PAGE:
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What is happening in the CHT?

  • Published at 07:13 pm May 5th, 2018
What is happening in the CHT?
The bodies are piling up in the Chittagong Hill Tracts as four local political parties based in the region’s ethnic communities appear to be engaged in violent conflict with one another. For the peoples of the three hill districts, desired peace seems a far-off dream despite the signing of the CHT Peace Accord almost 20 years ago. The four organizations are Parbatya Chattagram Jana Samhati Samiti (PCJSS), Jana Samhati Samiti (Reformist-MN Larma), United People’s Democratic Front (UPDF) and UPDF (Ganatantrik). Security agencies and rights groups say over 500 people were killed in the last 20 years in bloody conflict, along with numerous abductions and assaults. In just the last six months, 20 murders have been reported. Six people including a public representative and the chief of UPDF (Ganatantrik) were killed since Thursday. Kapaeeng Foundation, a human right organisation for indigenous peoples of Bangladesh, said 18 persons of ethnic minority communities were killed in the CHT in 2017, while the number was 23 in 2016. Law enforcement agencies have been unable to nab the key players behind such criminal activities. After each incident, the political parties blame each other. Rangamati Superintendent of Police Alamgir Kabir said: “The armed regional ethnic organizations are locking horns over establishing dominance at the areas, leaving many casualties and killing.” “We are collecting information about the people who are behind such anarchy and conducting drives to arrest them as soon as possible.”

Extortion at the heart of issues?

The problems are severe in the Rangamati and Khagrachhari districts, locals and law enforcement sources said. Several security officials seeking anonymity said that the local groups were locked in a conflict over the massive amounts of extortion done in the region, which was the main reason behind all the attacks, kidnappings and killings. Local businessmen of Rangamati and Khagrachhari said the four groups were extorting wood trade, kitchen markets, cattle markets, transport and many others, each in their own turf, all the while fighting each other to gain more ground. The frequent abductions of ethnic people and Bangalis are also a big source of income. Locals said they were afraid of informing authorities for fear of retaliation. Security expert Maj (retd) Emdadul Islam said: “The existing groups of the CHT are fighting each other only for narrow self-interest rather than ideological issues or the rights of ethnic groups.” Emadul said the poor vigilance of law enforcement on the hills were also to blame. International CHT Commission Co-Chairman Sultana Kamal said: “If all the points of the CHT Peace Accord had been implemented in time, we would not be experiencing this bloody situation.” “The CHT is being ripped apart by conflicts of self-interest. Such unrest is dangerous for the ethnic communities and other locals. Quick implementation of the CHT accord with the participation of local leaders is needed to stop such violence,” she said.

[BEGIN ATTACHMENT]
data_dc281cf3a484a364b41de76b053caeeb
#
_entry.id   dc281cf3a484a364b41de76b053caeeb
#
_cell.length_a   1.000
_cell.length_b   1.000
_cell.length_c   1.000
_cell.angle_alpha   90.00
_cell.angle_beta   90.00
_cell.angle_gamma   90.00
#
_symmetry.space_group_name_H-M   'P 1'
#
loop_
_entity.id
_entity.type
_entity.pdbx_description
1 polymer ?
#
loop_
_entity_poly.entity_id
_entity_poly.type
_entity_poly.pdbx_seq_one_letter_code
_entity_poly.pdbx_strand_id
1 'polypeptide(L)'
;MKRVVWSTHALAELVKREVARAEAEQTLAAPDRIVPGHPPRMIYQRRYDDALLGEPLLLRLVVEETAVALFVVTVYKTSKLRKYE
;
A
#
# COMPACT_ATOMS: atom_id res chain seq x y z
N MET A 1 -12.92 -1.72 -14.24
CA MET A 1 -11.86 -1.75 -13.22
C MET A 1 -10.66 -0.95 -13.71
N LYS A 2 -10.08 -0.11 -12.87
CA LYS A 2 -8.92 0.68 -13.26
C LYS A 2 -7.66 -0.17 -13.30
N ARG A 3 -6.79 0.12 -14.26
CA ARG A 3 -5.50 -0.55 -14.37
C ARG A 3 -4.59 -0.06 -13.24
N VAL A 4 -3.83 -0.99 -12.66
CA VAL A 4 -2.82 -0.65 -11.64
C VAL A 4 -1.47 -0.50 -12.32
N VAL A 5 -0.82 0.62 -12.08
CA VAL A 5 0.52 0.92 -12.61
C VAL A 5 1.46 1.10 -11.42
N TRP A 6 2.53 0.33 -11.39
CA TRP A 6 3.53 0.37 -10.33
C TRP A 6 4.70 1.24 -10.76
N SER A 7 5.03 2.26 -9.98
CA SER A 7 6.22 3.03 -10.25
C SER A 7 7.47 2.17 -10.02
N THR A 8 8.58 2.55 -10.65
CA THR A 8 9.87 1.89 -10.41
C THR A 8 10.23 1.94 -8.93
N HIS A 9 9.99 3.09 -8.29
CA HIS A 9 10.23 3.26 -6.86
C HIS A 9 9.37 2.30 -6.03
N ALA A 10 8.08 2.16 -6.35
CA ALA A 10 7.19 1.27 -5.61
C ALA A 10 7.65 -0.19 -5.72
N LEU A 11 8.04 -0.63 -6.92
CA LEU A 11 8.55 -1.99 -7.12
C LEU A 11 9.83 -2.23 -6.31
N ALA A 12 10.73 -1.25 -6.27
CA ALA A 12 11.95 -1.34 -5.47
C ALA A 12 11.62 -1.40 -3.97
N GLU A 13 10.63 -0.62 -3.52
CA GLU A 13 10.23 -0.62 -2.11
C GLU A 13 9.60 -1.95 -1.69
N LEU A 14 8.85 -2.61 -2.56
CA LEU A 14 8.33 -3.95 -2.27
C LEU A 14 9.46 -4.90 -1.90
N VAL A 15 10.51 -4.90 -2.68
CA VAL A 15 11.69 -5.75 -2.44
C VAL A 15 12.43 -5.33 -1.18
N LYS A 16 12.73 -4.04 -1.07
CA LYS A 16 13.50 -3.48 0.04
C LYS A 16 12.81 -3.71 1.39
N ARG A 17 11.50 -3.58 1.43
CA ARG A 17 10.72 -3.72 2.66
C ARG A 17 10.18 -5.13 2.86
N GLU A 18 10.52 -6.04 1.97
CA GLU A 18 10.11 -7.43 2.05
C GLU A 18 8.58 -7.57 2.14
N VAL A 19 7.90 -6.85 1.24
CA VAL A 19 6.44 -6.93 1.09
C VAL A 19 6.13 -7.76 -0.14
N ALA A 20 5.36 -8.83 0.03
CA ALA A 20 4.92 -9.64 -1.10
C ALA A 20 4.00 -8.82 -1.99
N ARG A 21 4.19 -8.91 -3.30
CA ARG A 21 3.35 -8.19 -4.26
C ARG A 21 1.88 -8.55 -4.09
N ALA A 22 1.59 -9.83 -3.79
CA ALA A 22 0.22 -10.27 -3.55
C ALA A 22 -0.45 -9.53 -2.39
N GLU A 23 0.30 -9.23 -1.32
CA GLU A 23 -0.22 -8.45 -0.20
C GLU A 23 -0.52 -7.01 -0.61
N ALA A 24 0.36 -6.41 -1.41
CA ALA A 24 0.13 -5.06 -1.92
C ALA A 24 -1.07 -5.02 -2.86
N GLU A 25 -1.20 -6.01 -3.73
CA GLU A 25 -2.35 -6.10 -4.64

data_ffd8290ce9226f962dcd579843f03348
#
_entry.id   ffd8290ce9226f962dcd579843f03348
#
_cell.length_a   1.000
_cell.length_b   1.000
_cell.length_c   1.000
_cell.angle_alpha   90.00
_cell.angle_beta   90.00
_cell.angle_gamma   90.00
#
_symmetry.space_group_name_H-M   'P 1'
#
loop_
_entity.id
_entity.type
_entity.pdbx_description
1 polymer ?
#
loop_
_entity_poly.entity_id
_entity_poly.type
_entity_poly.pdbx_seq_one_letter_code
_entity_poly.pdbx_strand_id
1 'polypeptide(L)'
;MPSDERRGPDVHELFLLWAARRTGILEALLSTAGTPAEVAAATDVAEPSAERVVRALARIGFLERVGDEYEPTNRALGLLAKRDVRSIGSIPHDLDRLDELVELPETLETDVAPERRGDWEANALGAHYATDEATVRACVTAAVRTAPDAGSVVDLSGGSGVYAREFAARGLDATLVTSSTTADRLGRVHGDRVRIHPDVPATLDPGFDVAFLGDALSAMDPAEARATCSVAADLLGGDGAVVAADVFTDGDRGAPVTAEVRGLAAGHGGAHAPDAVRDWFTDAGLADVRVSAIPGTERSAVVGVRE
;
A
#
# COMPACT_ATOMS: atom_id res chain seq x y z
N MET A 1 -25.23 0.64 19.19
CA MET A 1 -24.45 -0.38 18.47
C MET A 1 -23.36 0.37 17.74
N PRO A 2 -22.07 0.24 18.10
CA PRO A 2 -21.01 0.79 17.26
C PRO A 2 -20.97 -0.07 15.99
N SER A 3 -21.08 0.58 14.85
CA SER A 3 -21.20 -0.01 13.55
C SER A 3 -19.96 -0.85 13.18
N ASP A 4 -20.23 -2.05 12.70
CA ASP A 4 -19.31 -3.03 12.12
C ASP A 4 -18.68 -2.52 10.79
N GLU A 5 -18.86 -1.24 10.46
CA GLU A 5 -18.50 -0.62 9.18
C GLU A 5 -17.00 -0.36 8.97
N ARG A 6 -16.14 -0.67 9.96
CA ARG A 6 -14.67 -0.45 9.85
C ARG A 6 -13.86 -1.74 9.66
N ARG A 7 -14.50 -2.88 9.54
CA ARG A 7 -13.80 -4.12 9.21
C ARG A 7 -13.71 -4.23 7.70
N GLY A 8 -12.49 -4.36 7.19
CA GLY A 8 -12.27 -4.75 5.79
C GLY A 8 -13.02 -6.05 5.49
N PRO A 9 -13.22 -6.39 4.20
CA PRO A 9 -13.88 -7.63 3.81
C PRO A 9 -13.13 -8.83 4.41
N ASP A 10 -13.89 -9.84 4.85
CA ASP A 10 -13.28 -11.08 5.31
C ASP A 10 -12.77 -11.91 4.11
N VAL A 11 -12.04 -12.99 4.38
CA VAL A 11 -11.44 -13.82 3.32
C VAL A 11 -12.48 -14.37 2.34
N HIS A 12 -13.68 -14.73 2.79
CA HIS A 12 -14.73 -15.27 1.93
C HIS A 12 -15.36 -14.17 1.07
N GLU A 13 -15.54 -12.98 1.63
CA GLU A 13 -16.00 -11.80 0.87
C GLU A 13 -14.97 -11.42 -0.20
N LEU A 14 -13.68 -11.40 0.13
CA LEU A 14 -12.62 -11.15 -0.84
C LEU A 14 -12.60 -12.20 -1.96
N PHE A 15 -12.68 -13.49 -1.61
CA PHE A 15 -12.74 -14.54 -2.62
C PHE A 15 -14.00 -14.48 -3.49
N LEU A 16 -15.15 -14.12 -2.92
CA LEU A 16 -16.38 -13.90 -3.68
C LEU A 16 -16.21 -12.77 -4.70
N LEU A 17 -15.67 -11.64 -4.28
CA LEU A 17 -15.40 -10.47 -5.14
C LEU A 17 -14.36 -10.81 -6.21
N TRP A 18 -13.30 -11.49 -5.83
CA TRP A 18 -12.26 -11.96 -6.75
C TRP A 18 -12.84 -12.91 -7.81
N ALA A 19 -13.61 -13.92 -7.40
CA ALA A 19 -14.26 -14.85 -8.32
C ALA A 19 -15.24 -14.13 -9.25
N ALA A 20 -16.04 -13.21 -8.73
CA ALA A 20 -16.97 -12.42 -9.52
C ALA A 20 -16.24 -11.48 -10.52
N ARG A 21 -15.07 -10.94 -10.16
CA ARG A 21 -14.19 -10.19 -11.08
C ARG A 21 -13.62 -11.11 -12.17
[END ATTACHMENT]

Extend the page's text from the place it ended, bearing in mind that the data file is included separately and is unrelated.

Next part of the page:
Politics of murder

The peace accord was signed in 1997 between the government and the Shanti Bahini led by PCJSS chief Jyotirindra Bodhipriya Larma, also known as Shantu Larma, to end the decades long insurgency and violence in Chittagong Hill Tracts. While the UPDF, a breakaway group, still denounces the treaty and seeks full autonomy in the region, it proclaims to do so democratically. But still the CHT is burning and hundreds have been killed in the hands of their own people. There are now more splits among the political groups, the latest being UPDF Ganatantrik which broke away under Tapan Jyoti Chakma alias Barma in November last year. Barma was shot dead in an ambush on Friday, a day after his ally Naniarchar upazila Chairman Shaktimaan Chakma of the JSS (MN Larma) was assassinated. Locals say the politics for the rights of ethnic minorities has devolved into racketeering and extortion from NGOs, aid agencies and local people, as well as arms smuggling. Locals said they were forced to maintain good relations with all parties to stay safe. There are even reported incidents of abduction and rape of indigenous women from rival groups. Three former members of Shanti Bahini told the Dhaka Tribune seeking anonymity that they were all forced to give monthly tributes to stay in their homes. “If I refuse, they will kill me and my family members after labeling me anti-party,” said a former member of Shanti Bahini. According to them, there is no ideological dispute among the active political groups. The only conflict is for supremacy and extortion from different quarters. An Awami League leader in Rangamati said they were being held hostage before the armed groups. He said: “People from the minority communities are more vulnerable than Bangalis and they are afraid to move at night.” Several Awami League leaders from ethnic communities said that they were frequently threatened to quit politics. Some were abducted several times and released in exchange for massive amounts of money.
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